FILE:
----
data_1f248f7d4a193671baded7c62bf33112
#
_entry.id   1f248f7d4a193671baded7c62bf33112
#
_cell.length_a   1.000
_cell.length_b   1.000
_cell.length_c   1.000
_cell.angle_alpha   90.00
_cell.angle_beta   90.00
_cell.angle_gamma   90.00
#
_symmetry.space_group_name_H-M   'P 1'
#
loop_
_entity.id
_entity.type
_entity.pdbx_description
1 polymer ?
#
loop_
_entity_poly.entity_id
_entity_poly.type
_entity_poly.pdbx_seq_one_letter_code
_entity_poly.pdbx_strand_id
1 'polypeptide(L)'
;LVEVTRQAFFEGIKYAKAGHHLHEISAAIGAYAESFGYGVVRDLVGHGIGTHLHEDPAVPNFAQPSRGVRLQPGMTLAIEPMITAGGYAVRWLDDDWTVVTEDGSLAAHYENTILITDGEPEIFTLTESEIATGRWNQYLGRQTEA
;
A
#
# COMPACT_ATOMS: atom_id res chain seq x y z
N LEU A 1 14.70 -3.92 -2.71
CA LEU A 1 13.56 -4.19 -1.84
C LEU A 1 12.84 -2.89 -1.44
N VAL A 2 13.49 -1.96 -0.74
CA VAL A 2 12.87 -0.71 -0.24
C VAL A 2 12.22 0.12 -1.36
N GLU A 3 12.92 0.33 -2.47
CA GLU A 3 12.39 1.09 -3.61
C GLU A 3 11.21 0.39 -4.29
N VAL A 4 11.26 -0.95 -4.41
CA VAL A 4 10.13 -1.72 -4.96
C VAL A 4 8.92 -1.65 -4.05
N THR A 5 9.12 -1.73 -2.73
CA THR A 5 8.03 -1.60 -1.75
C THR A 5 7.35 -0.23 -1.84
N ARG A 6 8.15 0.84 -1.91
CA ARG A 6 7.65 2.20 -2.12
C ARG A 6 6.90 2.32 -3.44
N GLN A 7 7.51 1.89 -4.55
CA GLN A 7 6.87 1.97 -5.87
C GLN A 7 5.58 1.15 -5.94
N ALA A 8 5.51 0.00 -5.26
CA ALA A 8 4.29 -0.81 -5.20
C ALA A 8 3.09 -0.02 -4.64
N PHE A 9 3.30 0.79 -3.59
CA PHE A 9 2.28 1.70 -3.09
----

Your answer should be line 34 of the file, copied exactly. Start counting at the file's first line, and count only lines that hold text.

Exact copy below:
N VAL A 2 13.49 -1.96 -0.74